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4.5 out of 5 stars
29
Out of the Tunnel
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on 1 October 2015
good read but very sad
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on 17 February 2015
I love this book
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on 5 January 2015
Excellent !!!!!
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on 30 July 2007
Rachel's style of writing is easy to digest, clearly communicative and a joy to read.

There was only a couple of pages that brought tears to my eyes but apart from that it is a pure rendition full of gritty honesty about her journey.

I would recommend that everyone read this.
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on 24 November 2015
A strange book, somewhat devoid of cohesion with a narrative that feels patched together at times, but some strong prose and intimidating imagery mean that, if nothing else, it's at the very least memorable. The first third is a hodge-podge of ideas, but it improves as it goes on.
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on 16 April 2013
I've lost my heart while reading "Out of the tunnel" by Rachel North, who experienced being severely raped and survived after the deadly bomb explosion on 7 July 2005.

She clearly remembers those traumatic events and has written precious details of the attacker in 2002, how she was injured, the drastic changes of the tube's atmosphere, what she saw after the explosion, how she and fellow passengers walked on the truck, and how prompt and dedicated the underground staff and hospital staff were on 7 July 2005.

It is really upsetting to hear the news channels even BBC 1, the station of which the majority of English speakers believe the gospel of the news channels kept telling something different from what survivors like Rachel North had seen the wreckage cars. With her gifts of writing, she started writing the details of the wreckage cars after the explosion, dreadful scene, etc, and her feelings and thoughts of the media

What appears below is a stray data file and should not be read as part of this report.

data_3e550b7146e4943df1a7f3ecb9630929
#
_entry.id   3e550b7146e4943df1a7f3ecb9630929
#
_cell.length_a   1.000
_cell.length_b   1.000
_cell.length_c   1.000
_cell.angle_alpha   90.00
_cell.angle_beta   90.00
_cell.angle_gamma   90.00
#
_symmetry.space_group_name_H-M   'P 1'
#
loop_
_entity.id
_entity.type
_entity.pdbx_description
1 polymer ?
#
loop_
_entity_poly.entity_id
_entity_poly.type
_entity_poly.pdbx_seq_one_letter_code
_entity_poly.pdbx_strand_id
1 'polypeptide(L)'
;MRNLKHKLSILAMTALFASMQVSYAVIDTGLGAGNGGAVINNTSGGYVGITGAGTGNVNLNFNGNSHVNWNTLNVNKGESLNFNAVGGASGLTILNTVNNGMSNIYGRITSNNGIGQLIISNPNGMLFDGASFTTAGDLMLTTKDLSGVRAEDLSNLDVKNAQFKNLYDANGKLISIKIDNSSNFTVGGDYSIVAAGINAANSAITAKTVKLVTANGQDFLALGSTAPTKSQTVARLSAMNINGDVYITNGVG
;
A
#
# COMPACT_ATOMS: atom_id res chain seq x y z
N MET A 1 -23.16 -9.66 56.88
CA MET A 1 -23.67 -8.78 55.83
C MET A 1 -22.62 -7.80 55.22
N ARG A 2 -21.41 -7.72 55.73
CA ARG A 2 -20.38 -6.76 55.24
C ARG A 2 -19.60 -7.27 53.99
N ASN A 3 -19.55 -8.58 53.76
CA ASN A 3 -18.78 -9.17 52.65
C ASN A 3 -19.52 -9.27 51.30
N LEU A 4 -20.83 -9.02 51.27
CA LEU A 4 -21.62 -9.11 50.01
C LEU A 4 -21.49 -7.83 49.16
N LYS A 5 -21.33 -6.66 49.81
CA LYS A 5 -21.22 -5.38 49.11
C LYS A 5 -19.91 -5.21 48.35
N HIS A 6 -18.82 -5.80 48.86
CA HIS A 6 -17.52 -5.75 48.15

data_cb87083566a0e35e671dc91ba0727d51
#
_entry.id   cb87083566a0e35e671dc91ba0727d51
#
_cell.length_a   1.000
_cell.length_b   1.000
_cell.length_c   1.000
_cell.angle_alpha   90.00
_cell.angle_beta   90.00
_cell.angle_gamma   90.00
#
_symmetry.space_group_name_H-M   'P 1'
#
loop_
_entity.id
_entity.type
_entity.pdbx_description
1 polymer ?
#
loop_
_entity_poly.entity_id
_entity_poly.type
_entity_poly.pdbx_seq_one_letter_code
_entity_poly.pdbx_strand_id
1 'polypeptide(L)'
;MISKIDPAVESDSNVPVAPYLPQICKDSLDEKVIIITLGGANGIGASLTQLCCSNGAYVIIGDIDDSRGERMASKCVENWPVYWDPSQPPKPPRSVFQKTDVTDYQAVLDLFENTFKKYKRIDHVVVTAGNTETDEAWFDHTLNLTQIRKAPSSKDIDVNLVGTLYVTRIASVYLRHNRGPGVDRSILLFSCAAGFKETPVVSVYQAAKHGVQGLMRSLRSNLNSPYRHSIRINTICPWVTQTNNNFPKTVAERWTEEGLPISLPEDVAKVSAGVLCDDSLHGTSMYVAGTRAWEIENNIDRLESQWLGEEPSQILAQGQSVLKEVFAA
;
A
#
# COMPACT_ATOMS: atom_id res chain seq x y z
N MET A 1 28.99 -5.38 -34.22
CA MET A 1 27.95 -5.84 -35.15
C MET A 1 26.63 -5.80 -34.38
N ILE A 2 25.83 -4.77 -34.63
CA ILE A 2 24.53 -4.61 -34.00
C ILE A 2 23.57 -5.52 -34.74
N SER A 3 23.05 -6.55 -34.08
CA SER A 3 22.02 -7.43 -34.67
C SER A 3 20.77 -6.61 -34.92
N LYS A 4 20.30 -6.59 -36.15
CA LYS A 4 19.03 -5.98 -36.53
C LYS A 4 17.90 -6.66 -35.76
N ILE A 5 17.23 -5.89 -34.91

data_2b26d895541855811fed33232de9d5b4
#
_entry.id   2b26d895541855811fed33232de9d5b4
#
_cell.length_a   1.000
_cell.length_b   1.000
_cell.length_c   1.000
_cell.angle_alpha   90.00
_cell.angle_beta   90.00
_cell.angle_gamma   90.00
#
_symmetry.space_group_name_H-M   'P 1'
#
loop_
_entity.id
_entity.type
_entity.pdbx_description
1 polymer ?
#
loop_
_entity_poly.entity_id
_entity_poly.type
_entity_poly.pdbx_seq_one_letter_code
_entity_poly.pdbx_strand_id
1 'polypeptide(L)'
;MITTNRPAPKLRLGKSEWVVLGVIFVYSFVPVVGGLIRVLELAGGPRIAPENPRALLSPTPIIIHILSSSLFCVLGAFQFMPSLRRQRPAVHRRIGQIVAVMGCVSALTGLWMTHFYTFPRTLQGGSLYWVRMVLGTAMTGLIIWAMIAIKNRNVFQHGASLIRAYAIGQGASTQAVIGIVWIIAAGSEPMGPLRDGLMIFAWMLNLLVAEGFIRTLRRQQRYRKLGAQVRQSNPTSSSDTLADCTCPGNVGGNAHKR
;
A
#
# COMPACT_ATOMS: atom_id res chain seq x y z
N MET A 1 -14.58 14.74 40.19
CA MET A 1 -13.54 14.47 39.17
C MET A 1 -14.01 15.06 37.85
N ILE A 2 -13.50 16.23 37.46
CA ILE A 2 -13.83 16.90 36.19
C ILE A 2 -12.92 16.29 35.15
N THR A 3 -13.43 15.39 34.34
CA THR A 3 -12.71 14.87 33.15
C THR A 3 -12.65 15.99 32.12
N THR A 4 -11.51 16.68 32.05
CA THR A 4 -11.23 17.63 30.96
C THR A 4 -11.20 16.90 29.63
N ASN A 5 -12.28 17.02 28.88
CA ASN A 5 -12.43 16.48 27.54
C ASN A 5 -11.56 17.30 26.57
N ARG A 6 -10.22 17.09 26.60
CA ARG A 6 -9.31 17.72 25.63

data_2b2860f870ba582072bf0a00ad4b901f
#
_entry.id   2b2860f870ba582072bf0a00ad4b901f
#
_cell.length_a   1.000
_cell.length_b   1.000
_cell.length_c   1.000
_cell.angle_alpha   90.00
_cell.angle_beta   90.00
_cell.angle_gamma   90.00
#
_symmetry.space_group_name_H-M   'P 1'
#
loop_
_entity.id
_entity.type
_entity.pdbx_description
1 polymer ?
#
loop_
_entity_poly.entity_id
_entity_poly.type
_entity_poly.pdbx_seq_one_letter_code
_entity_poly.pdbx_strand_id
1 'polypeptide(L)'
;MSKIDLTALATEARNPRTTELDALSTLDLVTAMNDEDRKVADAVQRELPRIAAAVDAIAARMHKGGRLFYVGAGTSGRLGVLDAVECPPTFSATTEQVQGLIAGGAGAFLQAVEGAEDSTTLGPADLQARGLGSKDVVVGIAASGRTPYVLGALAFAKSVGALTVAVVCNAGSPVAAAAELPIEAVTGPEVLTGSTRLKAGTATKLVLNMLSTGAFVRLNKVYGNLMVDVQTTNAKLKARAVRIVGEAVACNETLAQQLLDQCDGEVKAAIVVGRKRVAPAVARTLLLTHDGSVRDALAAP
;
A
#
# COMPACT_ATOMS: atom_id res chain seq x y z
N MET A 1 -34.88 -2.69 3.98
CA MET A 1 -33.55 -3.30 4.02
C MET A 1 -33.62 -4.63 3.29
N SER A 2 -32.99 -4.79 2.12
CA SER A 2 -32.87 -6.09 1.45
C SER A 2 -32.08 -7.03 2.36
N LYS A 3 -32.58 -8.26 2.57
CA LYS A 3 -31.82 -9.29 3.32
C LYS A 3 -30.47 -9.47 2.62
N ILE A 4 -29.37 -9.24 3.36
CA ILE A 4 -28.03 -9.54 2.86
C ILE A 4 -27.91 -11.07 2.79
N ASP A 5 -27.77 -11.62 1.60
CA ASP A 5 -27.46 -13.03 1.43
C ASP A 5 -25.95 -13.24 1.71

people who were not telling the truth and submitted blogs. These blogs did not only appeal the British media but also inspired the fellow passengers who were in the car where the bomb detonated.

It is understandable that she was frightened of getting on the tube and needed to take taxi during the part of the commuting journey for a while.

"Out of the tunnel" gives a reader pictures of how incredible experienced affected her life and how she overcame from those events. This is a truly inspirational memoir of one of the survivors of 7 July 2005, and her story should not be disregarded.
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on 14 August 2007
I first came across Rachel North via the blog she started writing after the events of 7 July. As a fellow Londoner, her experiences touched a chord with me. It could just as easily have been me or any one of my friends and family caught up in that horror. Rachel has brought the same vividness and honesty to telling her story in this book as she does to her blog writing. To learn that she had also suffered a rape attack a few years earlier only increased my admiration for her strength and courage. This is the story of the emotional and physical survival of an ordinary Londoner caught up in the kind of violent events we hear about too often on the news and pray never touch us. She does not dwell on the gruesome details, but tells us about the efforts and daily struggle it took to put her and others involved in the London bombings on the road to recovery. As she says towards the end, 'Other voices in the dark can help you carry on, and to continue your journey afterwards.'